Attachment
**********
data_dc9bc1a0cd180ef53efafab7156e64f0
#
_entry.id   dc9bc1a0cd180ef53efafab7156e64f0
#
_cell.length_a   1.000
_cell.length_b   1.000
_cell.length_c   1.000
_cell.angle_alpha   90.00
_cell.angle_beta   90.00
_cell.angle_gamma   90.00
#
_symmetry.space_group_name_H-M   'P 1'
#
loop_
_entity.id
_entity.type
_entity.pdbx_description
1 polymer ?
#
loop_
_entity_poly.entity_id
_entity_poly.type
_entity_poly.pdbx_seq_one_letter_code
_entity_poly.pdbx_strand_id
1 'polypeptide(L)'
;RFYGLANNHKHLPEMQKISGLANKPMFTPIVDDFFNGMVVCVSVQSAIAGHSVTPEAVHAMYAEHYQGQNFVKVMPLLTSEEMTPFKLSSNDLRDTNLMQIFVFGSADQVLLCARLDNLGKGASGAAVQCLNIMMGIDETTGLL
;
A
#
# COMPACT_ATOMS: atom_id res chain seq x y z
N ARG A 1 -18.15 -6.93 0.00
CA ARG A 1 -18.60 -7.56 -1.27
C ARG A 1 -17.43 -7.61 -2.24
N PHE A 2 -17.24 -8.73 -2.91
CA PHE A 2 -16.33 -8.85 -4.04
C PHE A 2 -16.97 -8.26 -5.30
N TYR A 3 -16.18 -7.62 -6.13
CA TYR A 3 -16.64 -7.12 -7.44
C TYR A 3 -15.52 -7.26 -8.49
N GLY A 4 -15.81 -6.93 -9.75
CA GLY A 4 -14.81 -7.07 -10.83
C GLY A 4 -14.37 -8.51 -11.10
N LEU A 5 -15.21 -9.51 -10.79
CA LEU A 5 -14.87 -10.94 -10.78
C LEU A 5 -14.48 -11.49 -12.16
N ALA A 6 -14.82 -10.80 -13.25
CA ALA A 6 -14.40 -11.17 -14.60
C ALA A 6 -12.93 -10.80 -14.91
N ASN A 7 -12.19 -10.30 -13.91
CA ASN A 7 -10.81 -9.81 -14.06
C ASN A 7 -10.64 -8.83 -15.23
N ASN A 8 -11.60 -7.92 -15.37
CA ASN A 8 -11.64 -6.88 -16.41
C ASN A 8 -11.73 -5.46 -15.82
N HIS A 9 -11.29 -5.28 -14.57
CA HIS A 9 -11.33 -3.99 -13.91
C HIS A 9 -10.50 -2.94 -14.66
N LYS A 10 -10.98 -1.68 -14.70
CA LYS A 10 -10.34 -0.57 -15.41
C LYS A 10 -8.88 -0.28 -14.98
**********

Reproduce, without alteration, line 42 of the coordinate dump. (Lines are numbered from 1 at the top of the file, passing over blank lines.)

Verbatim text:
C GLY A 4 -14.37 -8.51 -11.10